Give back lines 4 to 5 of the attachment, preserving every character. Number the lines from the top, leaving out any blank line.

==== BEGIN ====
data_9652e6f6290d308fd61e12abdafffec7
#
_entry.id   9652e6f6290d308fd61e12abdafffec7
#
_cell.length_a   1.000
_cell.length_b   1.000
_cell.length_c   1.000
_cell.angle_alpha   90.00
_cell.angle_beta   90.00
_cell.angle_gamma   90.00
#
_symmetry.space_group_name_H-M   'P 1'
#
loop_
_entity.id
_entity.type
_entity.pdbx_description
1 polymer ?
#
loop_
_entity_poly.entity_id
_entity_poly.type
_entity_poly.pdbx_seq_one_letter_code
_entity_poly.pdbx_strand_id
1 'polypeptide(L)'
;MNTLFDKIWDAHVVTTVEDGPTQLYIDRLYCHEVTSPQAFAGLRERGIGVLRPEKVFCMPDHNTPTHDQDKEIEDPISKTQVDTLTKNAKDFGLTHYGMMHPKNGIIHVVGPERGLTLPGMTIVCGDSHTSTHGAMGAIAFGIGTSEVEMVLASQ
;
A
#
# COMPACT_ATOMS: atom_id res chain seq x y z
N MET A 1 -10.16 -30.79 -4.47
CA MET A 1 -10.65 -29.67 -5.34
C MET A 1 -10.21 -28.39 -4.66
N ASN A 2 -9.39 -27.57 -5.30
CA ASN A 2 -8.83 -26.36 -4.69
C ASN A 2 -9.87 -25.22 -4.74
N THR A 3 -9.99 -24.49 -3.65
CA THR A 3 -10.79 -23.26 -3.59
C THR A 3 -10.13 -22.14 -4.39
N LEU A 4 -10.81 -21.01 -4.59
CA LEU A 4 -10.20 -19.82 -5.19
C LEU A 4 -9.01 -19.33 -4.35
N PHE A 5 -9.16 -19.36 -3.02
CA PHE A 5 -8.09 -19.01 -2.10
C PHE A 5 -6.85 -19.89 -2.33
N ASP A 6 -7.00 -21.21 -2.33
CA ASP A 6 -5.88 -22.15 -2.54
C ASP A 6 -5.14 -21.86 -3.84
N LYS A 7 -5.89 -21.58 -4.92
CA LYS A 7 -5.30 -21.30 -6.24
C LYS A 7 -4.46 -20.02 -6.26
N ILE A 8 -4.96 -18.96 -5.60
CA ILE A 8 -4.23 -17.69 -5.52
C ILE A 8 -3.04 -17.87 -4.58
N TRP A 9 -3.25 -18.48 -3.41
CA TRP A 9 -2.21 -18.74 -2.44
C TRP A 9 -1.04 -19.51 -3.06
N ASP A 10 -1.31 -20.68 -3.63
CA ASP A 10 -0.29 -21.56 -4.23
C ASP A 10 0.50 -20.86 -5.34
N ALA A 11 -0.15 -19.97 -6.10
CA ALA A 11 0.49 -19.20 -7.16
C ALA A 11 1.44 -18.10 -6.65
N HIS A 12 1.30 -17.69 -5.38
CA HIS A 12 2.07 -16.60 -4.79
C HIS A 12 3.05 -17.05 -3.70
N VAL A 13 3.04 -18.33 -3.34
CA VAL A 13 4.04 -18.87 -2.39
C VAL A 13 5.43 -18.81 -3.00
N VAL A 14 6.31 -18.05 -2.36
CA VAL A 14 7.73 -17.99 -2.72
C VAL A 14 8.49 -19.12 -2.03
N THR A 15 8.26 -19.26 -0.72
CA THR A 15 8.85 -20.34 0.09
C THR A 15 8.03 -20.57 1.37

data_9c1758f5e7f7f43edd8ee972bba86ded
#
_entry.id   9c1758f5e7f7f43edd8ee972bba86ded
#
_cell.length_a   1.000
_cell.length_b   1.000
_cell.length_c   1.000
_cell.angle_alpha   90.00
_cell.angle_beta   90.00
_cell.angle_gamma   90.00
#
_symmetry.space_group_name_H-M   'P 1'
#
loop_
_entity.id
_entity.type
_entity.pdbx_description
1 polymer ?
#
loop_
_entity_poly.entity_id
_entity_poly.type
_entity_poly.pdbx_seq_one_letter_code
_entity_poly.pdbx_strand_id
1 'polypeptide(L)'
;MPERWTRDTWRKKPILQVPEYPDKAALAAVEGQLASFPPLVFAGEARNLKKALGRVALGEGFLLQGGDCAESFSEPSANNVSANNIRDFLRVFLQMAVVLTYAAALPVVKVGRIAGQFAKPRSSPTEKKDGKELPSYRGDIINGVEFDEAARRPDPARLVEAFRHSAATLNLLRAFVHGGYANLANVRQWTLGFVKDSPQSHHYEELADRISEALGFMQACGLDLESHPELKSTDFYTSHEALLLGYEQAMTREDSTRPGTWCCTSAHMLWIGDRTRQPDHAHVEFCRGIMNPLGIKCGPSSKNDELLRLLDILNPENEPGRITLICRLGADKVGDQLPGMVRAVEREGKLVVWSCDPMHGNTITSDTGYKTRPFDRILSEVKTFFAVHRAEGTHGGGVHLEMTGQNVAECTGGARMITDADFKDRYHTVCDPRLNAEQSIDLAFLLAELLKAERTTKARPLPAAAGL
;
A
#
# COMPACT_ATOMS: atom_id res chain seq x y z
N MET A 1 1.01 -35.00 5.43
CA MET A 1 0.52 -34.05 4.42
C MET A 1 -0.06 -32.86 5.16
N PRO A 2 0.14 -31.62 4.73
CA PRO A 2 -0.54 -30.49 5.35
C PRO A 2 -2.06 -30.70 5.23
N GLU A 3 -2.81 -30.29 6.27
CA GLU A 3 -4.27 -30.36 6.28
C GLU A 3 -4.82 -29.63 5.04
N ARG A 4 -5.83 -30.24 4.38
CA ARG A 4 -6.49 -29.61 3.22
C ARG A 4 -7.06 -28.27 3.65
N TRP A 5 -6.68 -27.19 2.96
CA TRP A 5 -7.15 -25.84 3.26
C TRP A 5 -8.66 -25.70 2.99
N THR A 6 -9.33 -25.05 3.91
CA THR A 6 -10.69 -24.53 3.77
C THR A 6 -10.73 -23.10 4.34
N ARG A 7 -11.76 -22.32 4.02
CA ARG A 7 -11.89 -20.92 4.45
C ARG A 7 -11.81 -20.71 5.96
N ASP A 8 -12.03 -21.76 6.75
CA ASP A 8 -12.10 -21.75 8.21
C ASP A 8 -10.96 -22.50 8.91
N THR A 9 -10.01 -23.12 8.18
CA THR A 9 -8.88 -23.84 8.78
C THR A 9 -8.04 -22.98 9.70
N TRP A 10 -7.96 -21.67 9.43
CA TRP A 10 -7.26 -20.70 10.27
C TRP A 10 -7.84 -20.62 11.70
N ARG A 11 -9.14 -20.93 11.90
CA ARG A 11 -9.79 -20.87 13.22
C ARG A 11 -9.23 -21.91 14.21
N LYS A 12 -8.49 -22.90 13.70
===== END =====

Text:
#
_cell.length_a   1.000